Do My Workers’ Compensation Benefits Continue After I Quit My Job?

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Do My Workers’ Compensation Benefits Continue After I Quit My Job?

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Posted By DAM Firm | November 13 2018 | Workers Rights

If you’ve quit your job after a work-related injury, are you entitled to workers’ compensation benefits? Some employers may not believe your claim, especially if you have yet to resume employment elsewhere.

Work-related injuries need the expertise of an established law firm to help wade through the workers’ compensation laws, as the laws vary from state to state. Injuries at the workplace can cover a multitude of issues from upper and lower back pain and strain, neck pain, overexertion, repetitive motion injuries, and head trauma due to slips and falls or exposure to harmful substances, chemicals, and environments. Contact a workers compensation lawyer in Orange County today.

Compensation Claims Common in Many Industries

Workers’ compensation claims are common in many industries, because of the hazards of the job. Construction workers often find themselves with a higher incidence of job-related fatalities or injuries. The most serious are those due to electric shocks and falls from heights. Other related injuries are repetitive motion injuries, sprains, and breaks.

Industries using chemicals also have a high incidence of workers’ compensation claims. Although it’s difficult to measure the exact amount, the Occupational Safety and Health Administration estimates there are at least 860,000 chemically related issues annually. The skin absorbs chemicals, causing burns and other significant harm. Respiratory illnesses and brain injuries from inhalation are also common. Some chemical-related industries are hospitals, manufacturing plants, cleaning industries, and offices.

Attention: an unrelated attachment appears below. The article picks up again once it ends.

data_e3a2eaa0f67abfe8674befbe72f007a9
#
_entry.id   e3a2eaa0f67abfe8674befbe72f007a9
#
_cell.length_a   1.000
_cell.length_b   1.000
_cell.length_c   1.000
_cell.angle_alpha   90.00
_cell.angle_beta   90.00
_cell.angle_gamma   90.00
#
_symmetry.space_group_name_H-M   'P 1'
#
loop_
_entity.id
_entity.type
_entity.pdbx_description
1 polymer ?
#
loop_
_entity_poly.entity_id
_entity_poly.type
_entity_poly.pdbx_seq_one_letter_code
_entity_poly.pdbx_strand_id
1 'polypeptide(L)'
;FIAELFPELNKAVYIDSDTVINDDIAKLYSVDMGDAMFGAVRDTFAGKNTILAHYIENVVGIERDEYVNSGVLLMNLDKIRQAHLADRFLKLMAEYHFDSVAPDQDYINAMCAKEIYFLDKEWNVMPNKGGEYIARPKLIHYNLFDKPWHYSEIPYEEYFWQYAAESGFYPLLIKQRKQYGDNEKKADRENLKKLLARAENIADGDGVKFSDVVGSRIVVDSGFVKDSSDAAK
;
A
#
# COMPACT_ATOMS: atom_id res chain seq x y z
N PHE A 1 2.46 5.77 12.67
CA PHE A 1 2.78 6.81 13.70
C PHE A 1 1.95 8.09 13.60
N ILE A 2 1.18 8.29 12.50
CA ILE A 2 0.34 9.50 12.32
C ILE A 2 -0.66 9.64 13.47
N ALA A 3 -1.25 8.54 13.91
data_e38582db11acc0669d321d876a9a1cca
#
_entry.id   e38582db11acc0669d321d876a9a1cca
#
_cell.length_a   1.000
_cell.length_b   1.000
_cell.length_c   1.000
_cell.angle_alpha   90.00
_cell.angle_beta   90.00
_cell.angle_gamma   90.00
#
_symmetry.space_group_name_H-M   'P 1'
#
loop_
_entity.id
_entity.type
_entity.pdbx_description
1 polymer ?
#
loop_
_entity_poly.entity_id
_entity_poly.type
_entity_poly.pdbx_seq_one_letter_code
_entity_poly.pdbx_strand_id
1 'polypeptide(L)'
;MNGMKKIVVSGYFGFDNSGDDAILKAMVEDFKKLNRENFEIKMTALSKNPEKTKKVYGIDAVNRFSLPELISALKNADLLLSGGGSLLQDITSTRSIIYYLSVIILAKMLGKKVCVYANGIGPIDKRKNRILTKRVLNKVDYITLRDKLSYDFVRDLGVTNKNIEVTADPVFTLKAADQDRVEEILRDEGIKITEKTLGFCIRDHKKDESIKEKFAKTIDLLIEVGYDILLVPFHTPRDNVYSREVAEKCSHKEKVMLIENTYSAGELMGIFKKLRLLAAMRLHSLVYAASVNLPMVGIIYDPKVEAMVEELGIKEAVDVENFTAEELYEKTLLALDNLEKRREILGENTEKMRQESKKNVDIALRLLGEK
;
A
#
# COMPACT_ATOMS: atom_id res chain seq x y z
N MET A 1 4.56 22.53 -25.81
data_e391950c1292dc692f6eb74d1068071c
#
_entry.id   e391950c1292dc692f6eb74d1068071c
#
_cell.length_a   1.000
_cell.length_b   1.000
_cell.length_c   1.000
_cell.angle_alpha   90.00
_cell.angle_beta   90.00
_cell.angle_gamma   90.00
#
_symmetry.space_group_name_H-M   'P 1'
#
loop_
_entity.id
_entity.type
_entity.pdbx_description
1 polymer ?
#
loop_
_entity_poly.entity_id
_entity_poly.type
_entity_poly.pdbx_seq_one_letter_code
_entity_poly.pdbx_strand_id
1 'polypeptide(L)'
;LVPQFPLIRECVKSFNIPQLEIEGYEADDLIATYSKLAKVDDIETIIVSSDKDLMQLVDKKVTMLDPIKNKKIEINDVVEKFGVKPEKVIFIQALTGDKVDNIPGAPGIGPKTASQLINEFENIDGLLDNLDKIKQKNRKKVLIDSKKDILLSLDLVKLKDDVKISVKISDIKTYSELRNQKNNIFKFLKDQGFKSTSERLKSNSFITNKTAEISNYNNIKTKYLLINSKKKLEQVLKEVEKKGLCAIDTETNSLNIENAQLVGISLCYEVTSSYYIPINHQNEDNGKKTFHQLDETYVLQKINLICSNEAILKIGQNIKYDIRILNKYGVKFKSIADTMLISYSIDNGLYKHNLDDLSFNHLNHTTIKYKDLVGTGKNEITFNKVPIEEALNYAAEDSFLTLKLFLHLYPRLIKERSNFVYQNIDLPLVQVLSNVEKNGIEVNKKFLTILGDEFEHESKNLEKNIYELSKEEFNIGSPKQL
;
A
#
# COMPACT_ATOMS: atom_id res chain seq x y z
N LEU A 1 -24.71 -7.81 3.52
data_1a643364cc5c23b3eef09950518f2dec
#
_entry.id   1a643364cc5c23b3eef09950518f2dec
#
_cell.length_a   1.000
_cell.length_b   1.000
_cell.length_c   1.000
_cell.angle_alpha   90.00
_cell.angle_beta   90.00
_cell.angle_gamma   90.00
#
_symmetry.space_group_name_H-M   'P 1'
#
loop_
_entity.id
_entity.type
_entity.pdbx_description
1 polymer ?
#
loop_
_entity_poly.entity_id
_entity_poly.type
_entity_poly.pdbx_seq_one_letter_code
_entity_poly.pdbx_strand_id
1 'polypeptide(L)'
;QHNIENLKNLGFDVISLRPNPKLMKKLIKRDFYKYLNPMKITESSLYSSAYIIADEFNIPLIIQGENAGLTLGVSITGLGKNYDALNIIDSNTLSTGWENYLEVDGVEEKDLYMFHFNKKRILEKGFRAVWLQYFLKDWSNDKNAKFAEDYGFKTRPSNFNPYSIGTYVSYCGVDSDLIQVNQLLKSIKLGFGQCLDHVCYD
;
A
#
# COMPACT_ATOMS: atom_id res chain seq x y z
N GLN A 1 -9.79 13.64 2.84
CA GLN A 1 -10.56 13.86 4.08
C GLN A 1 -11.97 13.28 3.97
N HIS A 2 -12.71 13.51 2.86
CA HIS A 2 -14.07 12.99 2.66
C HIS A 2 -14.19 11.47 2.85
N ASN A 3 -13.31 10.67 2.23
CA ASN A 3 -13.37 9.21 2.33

Get Your Injury on the Record

The first thing you should do is get medical care as soon as you notice the injury. Your workers’ compensation benefits will pay for your medical expenses, so don’t worry about the bills – just find the help you need as soon as possible. This is the first opportunity you have to get your injury “on the record.” It will be very important to your claim.

If you have proof of your injury and/or a witness for your claim, you might have the opportunity to collect workers’ compensation. If you do not have a witness, it is imperative that you report your injury to your previous employer as soon as possible. In the state of California, an employee has 30 days to submit a claim from the time of injury. After that, you’ll need to file a workers’ compensation claim with the insurance company. If workers’ compensation denies your claim, you will need to find an attorney who specializes in workers’ compensation to help you.

Ask Attorneys About Exceptions to Law

Exceptions exist to workers’ compensation cases that your attorney can explain to you, should the workers’ compensation board deny your claim. Your attorney will be able to tell you how the laws in your area apply to you and your case. For instance, in California according to  (CJS Co. v. Workers’ Comp. Appeals Board, 74 Cal.App.4th 294 Cal. Ct. App. 1999)), a claim can move forward if the resignation was voluntary, even if you didn’t file your claim within the 30-day time limit.

A Few More Things to Consider

Other things to consider are who is liable for your injury at work, and how are you going to prove that liability? Do you have any witnesses to the injury? You will need to work with your lawyer to prove negligence on the part of your former employer. All information you can gather and give to your attorneys will help your case.

Your attorneys will assess the value of your claim and help you through the litigation process. If you cannot work, they will protect your right to any disability wages that may be due to you. Insurance companies have been known to set the compensation bar low for people who do not have legal representation, which is another reason hiring an attorney who specializes in workers’ compensation is imperative.

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